Static electricity

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  • Created by: Clare
  • Created on: 25-03-13 20:52
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  • Static Electricity
    • Materials
      • Conductor
        • Materials that conduct electricity (usually metallic)
          • Copper, silver, gold
      • Insulator
        • Materials that do not conduct electricity
          • Rubber, glass, plastic, wood
    • Charges in an atom
      • Gain electrons= NEGATIVE
      • Atoms have no overall charge- protons and electrons are the same
      • Electrons in the shells can be transferred from place to place
    • Experiments
      • Polyethene and clear acetate rods can be charged by rubbing with a dry cloth
        • It then attracts dry pieces of paper
    • Forces
      • Attraction
      • Repulsion
      • Unlike charges attract, like charges repel
      • Metals
        • Electrons move freely so  when held near a charging object the OPPOSITE charge is induced
      • Uncharged objects
        • Electrons stay with atom but are weighted to one side and can still attract objects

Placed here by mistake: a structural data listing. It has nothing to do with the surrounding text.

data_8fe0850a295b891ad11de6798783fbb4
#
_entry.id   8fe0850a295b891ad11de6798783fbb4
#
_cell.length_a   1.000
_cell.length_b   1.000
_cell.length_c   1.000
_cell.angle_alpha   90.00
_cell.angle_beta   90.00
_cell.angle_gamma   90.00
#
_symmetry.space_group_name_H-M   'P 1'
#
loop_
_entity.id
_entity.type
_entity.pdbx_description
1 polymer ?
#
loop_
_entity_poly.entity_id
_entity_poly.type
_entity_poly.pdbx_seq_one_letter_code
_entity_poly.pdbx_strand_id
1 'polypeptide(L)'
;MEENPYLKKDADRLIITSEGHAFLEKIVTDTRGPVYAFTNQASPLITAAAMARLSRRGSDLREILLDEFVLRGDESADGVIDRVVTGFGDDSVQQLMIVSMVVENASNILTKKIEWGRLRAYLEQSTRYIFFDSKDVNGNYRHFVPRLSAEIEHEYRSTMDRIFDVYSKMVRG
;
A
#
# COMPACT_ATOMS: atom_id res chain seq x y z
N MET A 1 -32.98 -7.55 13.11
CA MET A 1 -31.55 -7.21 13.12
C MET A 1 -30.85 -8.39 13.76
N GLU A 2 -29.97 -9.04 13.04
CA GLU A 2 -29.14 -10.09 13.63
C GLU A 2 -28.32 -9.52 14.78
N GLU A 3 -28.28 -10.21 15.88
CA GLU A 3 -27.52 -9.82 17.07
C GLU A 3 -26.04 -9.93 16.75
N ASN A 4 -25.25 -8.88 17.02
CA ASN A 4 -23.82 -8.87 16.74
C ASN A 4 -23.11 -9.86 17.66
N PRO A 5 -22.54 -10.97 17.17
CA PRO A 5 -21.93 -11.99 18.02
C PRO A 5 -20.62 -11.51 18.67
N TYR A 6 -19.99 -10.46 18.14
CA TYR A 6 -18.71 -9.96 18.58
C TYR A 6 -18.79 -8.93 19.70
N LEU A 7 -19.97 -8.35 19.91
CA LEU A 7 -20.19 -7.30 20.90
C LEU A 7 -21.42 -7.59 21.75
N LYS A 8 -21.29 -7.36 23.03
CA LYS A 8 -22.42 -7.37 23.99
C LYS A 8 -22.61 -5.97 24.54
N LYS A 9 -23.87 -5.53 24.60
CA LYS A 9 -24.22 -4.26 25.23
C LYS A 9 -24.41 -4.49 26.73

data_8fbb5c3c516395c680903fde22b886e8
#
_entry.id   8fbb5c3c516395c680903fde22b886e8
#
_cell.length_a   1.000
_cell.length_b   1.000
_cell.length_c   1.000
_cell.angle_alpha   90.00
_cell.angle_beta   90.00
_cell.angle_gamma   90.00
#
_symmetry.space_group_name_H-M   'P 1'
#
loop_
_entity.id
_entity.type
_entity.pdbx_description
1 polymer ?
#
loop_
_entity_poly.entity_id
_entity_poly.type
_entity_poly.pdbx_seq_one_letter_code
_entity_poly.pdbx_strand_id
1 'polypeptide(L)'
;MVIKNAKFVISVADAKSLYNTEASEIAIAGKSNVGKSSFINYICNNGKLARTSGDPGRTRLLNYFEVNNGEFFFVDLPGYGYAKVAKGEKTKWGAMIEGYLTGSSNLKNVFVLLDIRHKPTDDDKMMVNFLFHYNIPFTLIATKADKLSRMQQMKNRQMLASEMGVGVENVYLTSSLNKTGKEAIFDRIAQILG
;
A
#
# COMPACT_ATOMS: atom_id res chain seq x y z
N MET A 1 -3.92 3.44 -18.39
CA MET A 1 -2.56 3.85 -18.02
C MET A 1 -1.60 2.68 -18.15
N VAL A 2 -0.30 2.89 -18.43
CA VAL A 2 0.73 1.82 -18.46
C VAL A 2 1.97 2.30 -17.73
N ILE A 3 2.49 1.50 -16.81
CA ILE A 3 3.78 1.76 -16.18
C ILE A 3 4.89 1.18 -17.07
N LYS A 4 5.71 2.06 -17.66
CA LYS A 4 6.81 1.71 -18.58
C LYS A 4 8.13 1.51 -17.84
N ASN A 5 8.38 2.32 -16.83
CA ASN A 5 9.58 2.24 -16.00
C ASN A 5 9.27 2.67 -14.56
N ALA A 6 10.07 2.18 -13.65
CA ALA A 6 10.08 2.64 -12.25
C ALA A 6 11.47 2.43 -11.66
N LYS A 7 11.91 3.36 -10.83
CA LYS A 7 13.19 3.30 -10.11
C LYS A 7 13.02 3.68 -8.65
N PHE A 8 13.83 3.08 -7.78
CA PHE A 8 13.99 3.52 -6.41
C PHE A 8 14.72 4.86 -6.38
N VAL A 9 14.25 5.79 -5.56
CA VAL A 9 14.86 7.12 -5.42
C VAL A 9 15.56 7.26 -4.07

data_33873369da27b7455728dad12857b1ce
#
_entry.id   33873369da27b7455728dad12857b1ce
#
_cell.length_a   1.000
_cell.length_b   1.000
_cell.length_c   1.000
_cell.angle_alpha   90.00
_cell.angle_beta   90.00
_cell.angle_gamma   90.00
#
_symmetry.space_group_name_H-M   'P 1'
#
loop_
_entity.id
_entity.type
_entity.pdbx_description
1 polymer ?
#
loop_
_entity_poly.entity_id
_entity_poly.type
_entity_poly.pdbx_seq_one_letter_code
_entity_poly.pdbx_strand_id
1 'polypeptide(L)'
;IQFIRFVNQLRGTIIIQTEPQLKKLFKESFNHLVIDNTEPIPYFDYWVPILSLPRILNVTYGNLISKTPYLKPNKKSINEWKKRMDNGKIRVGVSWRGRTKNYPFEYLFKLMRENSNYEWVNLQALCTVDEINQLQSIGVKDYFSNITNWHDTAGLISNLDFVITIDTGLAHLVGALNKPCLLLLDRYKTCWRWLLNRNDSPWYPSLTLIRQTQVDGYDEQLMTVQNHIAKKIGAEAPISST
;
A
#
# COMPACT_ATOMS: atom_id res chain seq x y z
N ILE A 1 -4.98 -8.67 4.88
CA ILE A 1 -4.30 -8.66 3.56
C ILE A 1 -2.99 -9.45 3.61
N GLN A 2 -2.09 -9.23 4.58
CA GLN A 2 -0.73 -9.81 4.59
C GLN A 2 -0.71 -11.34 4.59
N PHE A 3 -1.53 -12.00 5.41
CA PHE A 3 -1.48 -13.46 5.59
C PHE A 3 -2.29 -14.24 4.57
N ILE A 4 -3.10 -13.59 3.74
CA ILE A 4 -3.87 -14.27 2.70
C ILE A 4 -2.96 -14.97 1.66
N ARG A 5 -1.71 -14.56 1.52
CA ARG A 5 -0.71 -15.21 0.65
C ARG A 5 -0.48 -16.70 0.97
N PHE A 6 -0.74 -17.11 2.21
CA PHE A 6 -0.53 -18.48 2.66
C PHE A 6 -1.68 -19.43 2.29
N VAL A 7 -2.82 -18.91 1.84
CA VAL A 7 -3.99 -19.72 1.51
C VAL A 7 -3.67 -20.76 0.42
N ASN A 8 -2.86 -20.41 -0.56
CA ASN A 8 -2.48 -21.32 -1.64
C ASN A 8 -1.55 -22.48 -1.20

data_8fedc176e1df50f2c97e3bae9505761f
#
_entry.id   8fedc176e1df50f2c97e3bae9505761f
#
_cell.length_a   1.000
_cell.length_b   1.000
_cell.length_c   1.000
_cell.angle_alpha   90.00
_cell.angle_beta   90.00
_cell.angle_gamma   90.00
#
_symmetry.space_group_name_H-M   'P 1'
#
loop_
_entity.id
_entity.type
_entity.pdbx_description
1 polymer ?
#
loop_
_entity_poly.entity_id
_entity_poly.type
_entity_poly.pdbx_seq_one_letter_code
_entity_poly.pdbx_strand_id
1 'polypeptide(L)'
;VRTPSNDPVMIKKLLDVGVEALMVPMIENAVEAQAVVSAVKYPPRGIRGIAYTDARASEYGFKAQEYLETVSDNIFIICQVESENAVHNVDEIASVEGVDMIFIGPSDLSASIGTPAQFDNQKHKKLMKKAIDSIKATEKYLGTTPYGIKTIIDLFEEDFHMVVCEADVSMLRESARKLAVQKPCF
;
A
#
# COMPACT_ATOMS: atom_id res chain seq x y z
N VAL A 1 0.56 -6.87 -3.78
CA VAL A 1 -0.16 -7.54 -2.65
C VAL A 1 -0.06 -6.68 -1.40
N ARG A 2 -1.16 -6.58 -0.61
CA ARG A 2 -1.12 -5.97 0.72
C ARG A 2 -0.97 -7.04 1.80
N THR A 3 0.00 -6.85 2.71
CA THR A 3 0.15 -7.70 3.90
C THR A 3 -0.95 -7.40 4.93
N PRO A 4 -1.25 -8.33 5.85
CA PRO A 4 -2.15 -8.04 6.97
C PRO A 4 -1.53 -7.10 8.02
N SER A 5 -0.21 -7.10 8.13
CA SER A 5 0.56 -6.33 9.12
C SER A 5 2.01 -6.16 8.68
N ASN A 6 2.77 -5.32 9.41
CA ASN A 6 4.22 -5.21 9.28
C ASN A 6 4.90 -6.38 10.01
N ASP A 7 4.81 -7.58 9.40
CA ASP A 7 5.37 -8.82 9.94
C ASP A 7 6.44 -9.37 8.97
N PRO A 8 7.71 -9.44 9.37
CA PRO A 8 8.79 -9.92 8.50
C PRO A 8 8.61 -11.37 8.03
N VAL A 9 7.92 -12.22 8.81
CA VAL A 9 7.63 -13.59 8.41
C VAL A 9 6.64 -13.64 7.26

• Explanation
      • When rubbing 2 materials together, electrons are torn from one of the materials and transferred to the other
      • This changes the charges as the number of electrons are unbalanced so it causes attraction/ repulsion
    • Uses
      • Inkjet printers
        • Charging ink droplets so they can be directed in the required place  using charged plates
      • Photocopiers
        • Charged drum is exposed to light- reflected from the document
          • This discharges the drum except where there is black (doesn't reflect light)
            • Charged parts attract toner which is transferred onto paper and sealed with heat
      • Paint spraying
        • Paint droplets are given a static charge and the object to be painted is connected to a supply of the opposite charge
    • Dangers
      • Fueling tankers and aircraft
        • When fuelling static charge can build up and if there is a spark this will cause an explosion
          • Prevention: earthing straps and earthed metal benches
      • Electric shocks
        • Charges build up and shock to a person who touches the object


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